I’ve always hoped my Uncle was not disappointed that I never built the kit from its original instructions. He passed away a number of years ago, and I’m sure the last thing on his mind was why I never finished it, but to me it was kind of the central point of our relationship. I deeply appreciate those odds and ends of plastic parts as a distinct memory of a man who inspired me early on, and this drawing is dedicated to that memory.
Here are few more watercolors this week. The first one is from a photo of Morocco out of the book Tan Tan, the second is a sketch copy of a painting by John Newberry that I did in class. I enjoy this medium a lot
Wales, painted from a photo from my friend Sue Gosellin who will be moving to this house!
I was just watching an old documentary about Apple computers. In it John Sculley who was CEO from 1983-1993 talked about being hired by Steve Jobs. Sculley had previously been CEO of Pepsico and Jobs felt that he would be a good fit for Apple. Sculley was skeptical about the position. Why would he want to move from being CEO of the biggest brand in the world (this was 1980’s Pepsi remember) to head up a fledgling company making…computers? Jobs said to Sculley. “(Would you rather) sell sugar water for the rest of your life or come with me and change the world?” The answer was obvious, Sculley took the position, shortly thereafter ousted Steve Jobs from the company and with his carbonated pop culture vision effectively spent the next 10 steering Apple in the wrong direction before he was forced out to make way for Job’s return. I’m sure I have some of my facts wrong, BUT the truth is, had Sculley had been painting with watercolor rather than making money off of sugarwater he would have never left for Apple, because watercolor is so satisfyingly undigital. One almost forgets what the world of computation feels like. I’m taking a class from Tom Hoffman (website http://www.hoffmannwatercolors.com/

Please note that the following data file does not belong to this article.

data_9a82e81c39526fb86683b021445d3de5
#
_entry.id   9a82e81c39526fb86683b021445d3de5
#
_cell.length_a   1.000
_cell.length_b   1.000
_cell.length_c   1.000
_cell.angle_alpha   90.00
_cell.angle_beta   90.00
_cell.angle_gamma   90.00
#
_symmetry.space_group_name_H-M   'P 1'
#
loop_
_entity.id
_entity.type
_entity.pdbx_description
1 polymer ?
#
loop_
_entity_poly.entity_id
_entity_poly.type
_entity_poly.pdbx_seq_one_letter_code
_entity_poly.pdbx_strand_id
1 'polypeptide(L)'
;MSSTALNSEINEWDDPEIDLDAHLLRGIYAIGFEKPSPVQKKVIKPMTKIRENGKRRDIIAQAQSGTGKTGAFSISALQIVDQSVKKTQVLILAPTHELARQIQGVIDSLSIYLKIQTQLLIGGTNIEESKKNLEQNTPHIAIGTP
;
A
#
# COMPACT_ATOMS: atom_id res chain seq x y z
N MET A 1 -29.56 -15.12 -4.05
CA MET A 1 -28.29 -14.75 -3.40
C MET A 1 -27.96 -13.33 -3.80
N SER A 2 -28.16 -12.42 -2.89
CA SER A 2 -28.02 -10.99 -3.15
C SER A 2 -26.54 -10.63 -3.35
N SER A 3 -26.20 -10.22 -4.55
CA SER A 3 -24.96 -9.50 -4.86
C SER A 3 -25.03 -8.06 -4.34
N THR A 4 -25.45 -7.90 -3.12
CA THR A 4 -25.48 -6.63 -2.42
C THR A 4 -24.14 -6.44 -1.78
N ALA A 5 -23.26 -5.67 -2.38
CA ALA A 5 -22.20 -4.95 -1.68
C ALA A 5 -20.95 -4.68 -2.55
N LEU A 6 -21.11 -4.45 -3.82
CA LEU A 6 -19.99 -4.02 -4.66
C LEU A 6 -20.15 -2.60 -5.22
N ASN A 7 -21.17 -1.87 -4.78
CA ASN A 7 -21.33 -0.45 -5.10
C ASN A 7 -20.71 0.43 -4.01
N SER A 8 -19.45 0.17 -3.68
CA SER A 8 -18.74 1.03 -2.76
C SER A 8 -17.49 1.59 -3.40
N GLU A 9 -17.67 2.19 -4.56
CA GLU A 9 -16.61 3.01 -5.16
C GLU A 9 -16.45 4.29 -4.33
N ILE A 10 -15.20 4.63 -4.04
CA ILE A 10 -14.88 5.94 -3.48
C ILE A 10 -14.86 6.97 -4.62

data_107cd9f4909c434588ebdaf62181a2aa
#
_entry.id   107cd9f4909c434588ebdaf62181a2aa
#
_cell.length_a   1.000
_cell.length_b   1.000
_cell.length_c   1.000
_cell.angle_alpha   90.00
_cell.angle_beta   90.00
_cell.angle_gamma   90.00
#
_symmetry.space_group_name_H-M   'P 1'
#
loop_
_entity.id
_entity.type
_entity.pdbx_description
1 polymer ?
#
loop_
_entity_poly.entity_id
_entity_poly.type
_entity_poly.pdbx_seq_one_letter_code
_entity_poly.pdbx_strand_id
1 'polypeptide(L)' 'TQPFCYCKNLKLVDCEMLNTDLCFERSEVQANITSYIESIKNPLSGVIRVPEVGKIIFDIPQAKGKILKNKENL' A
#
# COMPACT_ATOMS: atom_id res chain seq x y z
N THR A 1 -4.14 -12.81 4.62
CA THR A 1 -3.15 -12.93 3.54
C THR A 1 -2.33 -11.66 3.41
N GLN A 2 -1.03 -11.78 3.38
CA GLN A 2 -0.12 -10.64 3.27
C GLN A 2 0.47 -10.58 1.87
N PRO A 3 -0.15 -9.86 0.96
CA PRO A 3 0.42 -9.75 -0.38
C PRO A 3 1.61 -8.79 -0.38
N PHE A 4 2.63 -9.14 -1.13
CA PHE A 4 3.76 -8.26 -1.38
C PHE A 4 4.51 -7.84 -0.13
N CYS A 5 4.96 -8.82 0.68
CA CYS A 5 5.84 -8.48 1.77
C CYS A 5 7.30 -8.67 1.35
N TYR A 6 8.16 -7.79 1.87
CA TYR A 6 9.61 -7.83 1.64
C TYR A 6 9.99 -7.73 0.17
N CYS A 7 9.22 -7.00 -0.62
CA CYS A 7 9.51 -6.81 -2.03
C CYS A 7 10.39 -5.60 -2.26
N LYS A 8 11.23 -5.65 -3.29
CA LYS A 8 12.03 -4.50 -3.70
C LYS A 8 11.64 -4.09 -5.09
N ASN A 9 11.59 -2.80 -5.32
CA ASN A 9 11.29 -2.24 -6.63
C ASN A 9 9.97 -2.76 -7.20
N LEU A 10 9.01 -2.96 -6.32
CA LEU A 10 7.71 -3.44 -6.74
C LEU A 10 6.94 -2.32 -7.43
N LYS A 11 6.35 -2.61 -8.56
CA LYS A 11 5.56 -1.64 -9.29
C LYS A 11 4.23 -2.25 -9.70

) at the Gage Academy. He’s a great instructor and has a definite philosophy of looking at the world that I am not only appreciating, but absorbing. He teaches a way of reducing information, of honing observation to the essentials, and a decidedly strategic approach to fluid imprecision. There is a lot I could say, but I’m still learning and will just paint instead. Here are some images from the last few weeks.
Looking west towards the Cruise Ship Terminal on Elliot Bay
Tuscany, Painted from the book Earth From Above 365 Days